Video Article Open Access

COVID-19’s Impact on STEM Teaching Efficacy in Schools

Ganapathi Janani1*, Sharma Jyoti2, Yarlagadda Prasad1

1Queensland University of Technology, Brisbane, Australia

2Department of Science and Technology, Government of India, New Delhi, India

Vid. Proc. Adv. Mater., Volume 2, Article ID 2021-03151 (2021)

DOI: 10.5185/vpoam.2021.03151

Publication Date (Web): 03 May 2021

Copyright © IAAM

Graphical Abstract


Coronavirus (COVID-19) has had a tremendous impact on STEM education, resulting in the urgent implementation of novel teaching measures to provide continuing school education. The expectations placed upon STEM teachers has increased manifold, with teachers having to adapt to sudden changes in teaching methods and practices. Our current and ongoing research is a comparative study assessing Australian and Indian STEM teachers’ teaching challenges and perceptions, seeking to develop best practices and a framework to support the enhancement of STEM teaching in post-COVID classrooms. The mixed methods approach was utilized for this research, involving both quantitative and qualitative data collection. The survey method was used to gather a wide range of data from over 200 schools across Australia and India, as well as to identify common or divergent patterns in STEM teacher responses. Over 25 audio-recorded semi-structured interviews were conducted to gather in-depth insights into the challenges, experiences and opinions of teachers. The preliminary results of this ongoing research indicate, there is increased pressure on STEM teachers to learn quickly and adapt to novel technologies and teaching solutions, with hardly any preparation. Secondly, teachers are expected to drastically alter their teaching pedagogies and practices to meet the new challenges and ensure effective and continued quality teaching. Thirdly, the delivery of complex STEM concepts through the virtual classrooms, student assessments and ensuring student engagement are major problems teachers need help with. Lastly, the lack of time and elaborate teacher training to adapt to blended-learning and remote teaching are affecting the overall efficacy of STEM education delivery. Based on the analysis of the preliminary findings, a number of initial conclusions can be drawn. While COVID-19 has disrupted STEM education globally, developed countries such as Australia have showcased a better ability to cope with the situation, due to the resources, infrastructure and teachers’ technology awareness. Countries such as India on the other hand, with a significant number of rural schools, face a greater challenge, thus affecting the efficacy of STEM teaching delivery. In such circumstances, young STEM teachers from urban schools and with a good understanding of technology usage are largely found to be at ease with a shift to remote or blended-learning approaches. In the case of both the countries however, the older and more ‘traditional’ teacher population seems to be the most impacted, requiring urgent training and upskilling to meet the needs of current virtual classrooms and uphold the quality of STEM education. It is equally essential to review and update the STEM pedagogy and teaching practices for a post-pandemic classroom, by providing an early plan, resources and training for teachers, especially the ones working in rural schools and with limited or no knowledge of technology usage. As this comparative research progresses further, we hope to develop further understanding, as well as best practices and a framework in order contribute towards the improvement of STEM teaching in schools across the two countries.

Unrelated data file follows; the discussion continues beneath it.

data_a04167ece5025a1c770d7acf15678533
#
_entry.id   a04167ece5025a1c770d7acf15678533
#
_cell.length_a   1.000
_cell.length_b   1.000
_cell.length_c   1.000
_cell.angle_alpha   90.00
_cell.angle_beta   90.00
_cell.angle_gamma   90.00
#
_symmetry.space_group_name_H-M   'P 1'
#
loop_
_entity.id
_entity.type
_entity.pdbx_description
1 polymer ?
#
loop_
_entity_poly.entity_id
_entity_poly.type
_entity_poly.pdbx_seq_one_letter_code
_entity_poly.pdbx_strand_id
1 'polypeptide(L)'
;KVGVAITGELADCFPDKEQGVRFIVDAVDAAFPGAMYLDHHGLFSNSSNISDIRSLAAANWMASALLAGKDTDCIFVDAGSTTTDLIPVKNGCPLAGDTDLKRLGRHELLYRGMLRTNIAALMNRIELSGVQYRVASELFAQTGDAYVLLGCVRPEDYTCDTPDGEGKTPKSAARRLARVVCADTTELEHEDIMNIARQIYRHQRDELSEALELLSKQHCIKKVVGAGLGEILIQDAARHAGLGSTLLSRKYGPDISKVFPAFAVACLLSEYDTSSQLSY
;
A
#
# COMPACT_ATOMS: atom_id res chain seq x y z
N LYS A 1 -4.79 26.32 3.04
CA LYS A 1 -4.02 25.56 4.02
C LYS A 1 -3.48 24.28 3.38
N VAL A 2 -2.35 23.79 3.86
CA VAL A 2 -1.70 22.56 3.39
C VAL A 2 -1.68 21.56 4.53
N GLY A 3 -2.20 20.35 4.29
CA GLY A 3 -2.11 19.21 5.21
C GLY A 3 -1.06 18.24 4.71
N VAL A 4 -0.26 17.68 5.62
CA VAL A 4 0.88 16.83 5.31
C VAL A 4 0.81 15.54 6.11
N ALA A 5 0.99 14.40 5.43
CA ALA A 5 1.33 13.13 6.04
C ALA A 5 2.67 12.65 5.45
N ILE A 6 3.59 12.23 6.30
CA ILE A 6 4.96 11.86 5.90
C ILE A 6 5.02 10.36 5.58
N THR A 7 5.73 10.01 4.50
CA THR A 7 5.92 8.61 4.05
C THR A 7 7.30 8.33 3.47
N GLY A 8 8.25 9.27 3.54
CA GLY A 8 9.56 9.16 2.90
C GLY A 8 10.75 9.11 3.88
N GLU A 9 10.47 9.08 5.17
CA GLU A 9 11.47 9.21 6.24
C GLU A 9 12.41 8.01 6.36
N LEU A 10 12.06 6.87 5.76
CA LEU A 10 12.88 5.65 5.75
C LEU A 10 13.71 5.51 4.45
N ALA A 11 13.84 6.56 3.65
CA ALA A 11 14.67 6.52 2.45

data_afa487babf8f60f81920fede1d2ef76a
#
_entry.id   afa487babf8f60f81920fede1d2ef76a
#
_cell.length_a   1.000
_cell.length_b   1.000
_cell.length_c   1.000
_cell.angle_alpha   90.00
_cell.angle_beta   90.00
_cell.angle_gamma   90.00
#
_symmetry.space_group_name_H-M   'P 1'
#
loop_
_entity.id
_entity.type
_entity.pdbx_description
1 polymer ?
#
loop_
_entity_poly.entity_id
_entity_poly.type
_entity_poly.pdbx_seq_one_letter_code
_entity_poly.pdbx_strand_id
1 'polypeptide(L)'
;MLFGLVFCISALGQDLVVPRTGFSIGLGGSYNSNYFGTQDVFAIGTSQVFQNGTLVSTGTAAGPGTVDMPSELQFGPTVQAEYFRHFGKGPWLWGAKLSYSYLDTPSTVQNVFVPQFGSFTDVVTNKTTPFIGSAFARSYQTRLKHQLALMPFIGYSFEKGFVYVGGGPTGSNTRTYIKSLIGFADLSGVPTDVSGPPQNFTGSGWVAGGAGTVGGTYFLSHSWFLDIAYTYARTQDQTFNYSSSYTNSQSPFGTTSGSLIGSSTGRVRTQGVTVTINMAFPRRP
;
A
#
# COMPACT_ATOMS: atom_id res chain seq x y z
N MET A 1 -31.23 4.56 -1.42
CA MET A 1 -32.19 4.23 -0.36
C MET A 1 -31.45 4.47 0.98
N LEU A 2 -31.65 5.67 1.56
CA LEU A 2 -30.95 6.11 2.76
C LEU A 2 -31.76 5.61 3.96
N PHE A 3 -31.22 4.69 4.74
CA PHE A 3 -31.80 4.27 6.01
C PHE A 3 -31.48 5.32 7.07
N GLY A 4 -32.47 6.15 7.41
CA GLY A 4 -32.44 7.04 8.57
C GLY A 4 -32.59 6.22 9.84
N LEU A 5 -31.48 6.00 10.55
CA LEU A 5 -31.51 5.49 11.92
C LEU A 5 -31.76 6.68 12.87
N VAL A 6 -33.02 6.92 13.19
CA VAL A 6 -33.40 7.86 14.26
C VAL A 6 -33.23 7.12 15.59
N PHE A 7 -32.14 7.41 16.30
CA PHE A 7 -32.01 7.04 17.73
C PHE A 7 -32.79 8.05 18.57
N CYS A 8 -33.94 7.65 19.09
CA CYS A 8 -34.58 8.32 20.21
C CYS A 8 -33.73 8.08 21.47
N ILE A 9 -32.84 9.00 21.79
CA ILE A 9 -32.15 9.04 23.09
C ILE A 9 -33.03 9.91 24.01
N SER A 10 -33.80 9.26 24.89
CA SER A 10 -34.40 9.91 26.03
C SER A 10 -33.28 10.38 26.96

covid19; stem education; teaching practices; virtual classrooms; pedagogy. 


We acknowledge the support of the Queensland University of Technology, in providing us with the necessary resources to undertake this research.


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Janani Ganapathi is an early career academic with internationally acquired interdisciplinary research and teaching experience. She holds an interdisciplinary Ph.D., which investigated the role of open education from a social justice perspective. She is currently a Postdoctoral Research Fellow at the Queensland University of Technology, Australia, undertaking transdisciplinary research in the area of STEM teaching and learning, offering expertise in qualitative methods. Dr. Ganapathi is also actively involved in teaching higher degree research modules on transdisciplinarity and key concepts for researchers. Her research and teaching interests include: learning and teaching strategies, open education, STEM education practices, qualitative research methods, and transdisciplinarity in research.

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